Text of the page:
UNITED STATES DISTRICT COURT WESTERN DISTRICT OF NEW YORK
October 5, 2006
GLOEBLINKS, LLC, PLAINTIFF,
REGENT SYSTEMS, INC., DEFENDANT.
The opinion of the court was delivered by: Michael A. Telesca United States District Judge
DECISION and ORDER
Plaintiff Gloeblinks, LLC ("Gloeblinks") brings this action against defendant Regent Systems, Inc., ("Regent") claiming that the defendant tortiously interfered with Gloeblinks' business relations with a third-party, and defamed Gloeblinks. Regent denies plaintiff's allegations, and moves to dismiss the Complaint pursuant to federal abstention principles enunciated in Colorado River water Conservation District v. United States, 424 U.S. 800 (1976), on grounds that there are three currently-pending actions in New York State Supreme Court between the parties in which the same issues are being litigated. In support of its argument, defendant submits selected pleadings from the State Court proceedings, which, according to Regent, demonstrate that the parties are currently engaged in litigation in State Court with respect to defendant's alleged interference with Gloeblinks business relations. Regent contends that on grounds of comity and conservation of judicial resources, this court should abstain for exercising jurisdiction over this dispute.
Pursuant to the abstention doctrine enunciated in Colorado River, when determining whether or not abstention is appropriate in a case, courts are to consider six factors including: "(1) assumption of jurisdiction over a res; (2) inconvenience of the forum; (3) avoidance of piecemeal litigation; (4) order in which the actions were filed; (5) the law that provides the rule of decision; and (6) protection of the federal plaintiff's rights." Federal Deposit Insurance Corporation v. Four Star Holding Co., 178 F.3d 101 (2nd Cir. 1999)(quoting De Cisneros v. Younger, 871 F.2d 305, 307 (2nd Cir. 1989). Abstention is warranted in only "'exceptional circumstances,'" and is "an 'extraordinary and narrow' exception to a federal court's duty to exercise its jurisdiction." Federal Deposit Ins. Corp., 178 F.3d at 101 (quotations omitted).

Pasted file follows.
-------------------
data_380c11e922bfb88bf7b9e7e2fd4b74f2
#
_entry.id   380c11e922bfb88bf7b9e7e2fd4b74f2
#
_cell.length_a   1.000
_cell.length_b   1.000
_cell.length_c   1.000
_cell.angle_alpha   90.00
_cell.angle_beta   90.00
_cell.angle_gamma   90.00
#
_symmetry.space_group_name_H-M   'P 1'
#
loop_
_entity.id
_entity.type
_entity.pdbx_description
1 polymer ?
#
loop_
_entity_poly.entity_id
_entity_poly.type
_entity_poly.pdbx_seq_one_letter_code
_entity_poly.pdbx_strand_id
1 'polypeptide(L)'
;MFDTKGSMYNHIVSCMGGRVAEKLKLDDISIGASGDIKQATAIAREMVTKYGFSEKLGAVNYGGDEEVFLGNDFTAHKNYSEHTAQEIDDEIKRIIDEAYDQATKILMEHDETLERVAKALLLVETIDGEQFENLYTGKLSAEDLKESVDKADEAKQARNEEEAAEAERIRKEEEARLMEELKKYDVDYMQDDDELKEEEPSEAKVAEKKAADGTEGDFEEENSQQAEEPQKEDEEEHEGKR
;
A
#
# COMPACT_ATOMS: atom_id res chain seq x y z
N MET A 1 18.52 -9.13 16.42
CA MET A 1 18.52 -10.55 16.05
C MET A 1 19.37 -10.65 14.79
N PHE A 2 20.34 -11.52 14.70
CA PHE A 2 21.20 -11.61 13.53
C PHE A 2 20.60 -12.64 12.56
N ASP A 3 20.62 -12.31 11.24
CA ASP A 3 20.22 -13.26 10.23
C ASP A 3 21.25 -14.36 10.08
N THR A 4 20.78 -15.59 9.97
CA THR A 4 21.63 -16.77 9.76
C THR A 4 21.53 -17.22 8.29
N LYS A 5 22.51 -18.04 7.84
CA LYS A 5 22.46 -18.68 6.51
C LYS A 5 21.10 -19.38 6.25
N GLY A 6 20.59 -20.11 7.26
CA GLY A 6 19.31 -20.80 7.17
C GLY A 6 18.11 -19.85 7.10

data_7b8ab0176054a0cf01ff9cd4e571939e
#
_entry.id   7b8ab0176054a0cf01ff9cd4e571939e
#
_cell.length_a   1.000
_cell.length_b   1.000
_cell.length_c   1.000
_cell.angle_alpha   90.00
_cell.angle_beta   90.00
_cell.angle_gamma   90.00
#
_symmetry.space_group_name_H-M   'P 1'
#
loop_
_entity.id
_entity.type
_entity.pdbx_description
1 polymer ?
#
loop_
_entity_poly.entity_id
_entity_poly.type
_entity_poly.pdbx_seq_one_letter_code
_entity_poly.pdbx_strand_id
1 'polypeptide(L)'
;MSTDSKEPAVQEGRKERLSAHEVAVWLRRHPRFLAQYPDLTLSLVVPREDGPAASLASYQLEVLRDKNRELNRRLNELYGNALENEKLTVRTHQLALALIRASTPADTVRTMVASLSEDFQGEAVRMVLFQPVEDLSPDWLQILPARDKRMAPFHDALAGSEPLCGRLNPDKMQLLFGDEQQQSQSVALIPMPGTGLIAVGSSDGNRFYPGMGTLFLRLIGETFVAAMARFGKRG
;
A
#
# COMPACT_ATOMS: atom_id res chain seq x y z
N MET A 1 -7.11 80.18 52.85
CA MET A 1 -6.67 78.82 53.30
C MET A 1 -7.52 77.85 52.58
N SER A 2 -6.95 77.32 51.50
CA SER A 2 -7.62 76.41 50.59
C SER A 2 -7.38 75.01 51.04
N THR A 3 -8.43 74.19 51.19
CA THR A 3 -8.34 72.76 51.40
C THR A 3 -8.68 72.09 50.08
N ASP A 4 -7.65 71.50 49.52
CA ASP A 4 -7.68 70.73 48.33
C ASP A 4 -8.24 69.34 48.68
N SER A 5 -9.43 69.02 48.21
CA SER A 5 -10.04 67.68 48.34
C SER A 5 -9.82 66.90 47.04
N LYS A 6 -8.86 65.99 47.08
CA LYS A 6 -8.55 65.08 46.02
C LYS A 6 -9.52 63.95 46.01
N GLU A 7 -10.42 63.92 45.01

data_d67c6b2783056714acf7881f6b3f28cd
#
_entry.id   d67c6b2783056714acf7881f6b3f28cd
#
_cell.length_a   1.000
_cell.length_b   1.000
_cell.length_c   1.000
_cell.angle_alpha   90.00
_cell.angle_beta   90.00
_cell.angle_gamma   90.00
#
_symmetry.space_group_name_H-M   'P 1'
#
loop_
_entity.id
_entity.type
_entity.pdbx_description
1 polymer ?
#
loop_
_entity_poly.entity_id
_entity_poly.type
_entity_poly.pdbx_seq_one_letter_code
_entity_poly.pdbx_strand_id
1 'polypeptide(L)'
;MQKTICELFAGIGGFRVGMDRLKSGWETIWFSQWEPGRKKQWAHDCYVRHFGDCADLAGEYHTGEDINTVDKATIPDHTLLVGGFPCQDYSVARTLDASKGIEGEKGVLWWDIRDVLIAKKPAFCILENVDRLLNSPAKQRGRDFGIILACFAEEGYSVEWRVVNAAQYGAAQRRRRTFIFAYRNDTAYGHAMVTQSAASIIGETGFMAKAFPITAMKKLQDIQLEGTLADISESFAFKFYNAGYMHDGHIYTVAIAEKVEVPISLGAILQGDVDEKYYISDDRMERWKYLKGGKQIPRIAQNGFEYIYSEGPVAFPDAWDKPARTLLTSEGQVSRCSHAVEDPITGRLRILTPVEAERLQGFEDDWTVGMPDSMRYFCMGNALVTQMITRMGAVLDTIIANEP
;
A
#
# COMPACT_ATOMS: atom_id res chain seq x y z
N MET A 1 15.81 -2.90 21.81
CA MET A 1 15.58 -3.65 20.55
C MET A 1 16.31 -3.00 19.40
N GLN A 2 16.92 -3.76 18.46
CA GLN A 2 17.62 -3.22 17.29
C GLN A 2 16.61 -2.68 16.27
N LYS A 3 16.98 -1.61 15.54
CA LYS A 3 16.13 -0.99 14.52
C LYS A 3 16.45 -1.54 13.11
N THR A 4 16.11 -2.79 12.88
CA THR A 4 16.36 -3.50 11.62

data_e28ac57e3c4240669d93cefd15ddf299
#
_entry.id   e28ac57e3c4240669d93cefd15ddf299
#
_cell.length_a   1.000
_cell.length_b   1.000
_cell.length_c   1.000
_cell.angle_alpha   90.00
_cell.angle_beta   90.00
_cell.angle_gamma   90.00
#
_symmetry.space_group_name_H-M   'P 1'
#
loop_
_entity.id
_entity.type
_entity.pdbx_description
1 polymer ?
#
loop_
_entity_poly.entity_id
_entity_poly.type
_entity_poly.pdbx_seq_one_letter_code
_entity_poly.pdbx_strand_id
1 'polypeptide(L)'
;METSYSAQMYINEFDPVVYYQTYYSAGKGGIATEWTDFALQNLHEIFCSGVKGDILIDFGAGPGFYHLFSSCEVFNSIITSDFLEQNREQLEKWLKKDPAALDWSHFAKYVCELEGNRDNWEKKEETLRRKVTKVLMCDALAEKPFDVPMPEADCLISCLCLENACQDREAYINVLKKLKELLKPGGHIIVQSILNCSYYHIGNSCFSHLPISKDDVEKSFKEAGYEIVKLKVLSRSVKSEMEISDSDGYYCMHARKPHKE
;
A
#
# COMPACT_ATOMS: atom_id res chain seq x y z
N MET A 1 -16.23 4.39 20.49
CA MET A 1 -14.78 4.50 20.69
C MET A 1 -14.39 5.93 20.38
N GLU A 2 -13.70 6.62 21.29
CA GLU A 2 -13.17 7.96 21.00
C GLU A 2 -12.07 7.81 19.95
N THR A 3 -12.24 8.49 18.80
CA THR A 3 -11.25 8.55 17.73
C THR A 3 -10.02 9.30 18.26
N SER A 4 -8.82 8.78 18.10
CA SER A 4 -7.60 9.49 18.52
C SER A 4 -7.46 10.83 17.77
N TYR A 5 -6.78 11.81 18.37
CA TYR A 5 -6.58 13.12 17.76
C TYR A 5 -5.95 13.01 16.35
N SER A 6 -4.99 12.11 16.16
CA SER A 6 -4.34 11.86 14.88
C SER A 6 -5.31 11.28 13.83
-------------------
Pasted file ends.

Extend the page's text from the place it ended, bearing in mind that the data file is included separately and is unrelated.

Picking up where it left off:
In the instant case, I find that abstention pursuant to Colorado River is not warranted. While not a determinative factor, I note that the plaintiff and defendant are not parties to a single state court action. Rather, Gloeblinks is a defendant in an action brought by a third party, and Regent is a defendant in a case brought by an affiliate of Gloeblinks. There is no res at issue in this action, as it involves the alleged tortious interference with contractual relations and defamation. The forum is not inconvenient, and although the subject matter of the instant case is related to the subject matter of the state court actions, the claims in this case have not been asserted in the state court proceedings, and determination of the issues in the state court proceedings are not dispositive of the allegations set forth in this complaint. I therefore find that allowing the state and federal cases to proceed concurrently would not lead to piecemeal litigation. See Roeder v. Rogers, 206 F.Supp.2d 406, 415-416 (W.D.N.Y. 2002)(Larimer, C.J.)(allowing federal case alleging tortious interference with business relations to proceed despite fact that state cases had been "pending for some time" and "share[d] many facts in common"). While the state court cases were filed prior to the instant action, and resolution of this action will require the application of state (not federal) law, I find that these factors are insufficient to overcome the plaintiff's right to proceed in the forum of its choosing. Accordingly, because the claims raised in this action are sufficiently distinct from the claims raised in the state proceedings, and because concurrent state and federal proceedings will not result in piecemeal litigation, I deny defendant's motion to dismiss.
ALL OF THE ABOVE IS SO ORDERED.
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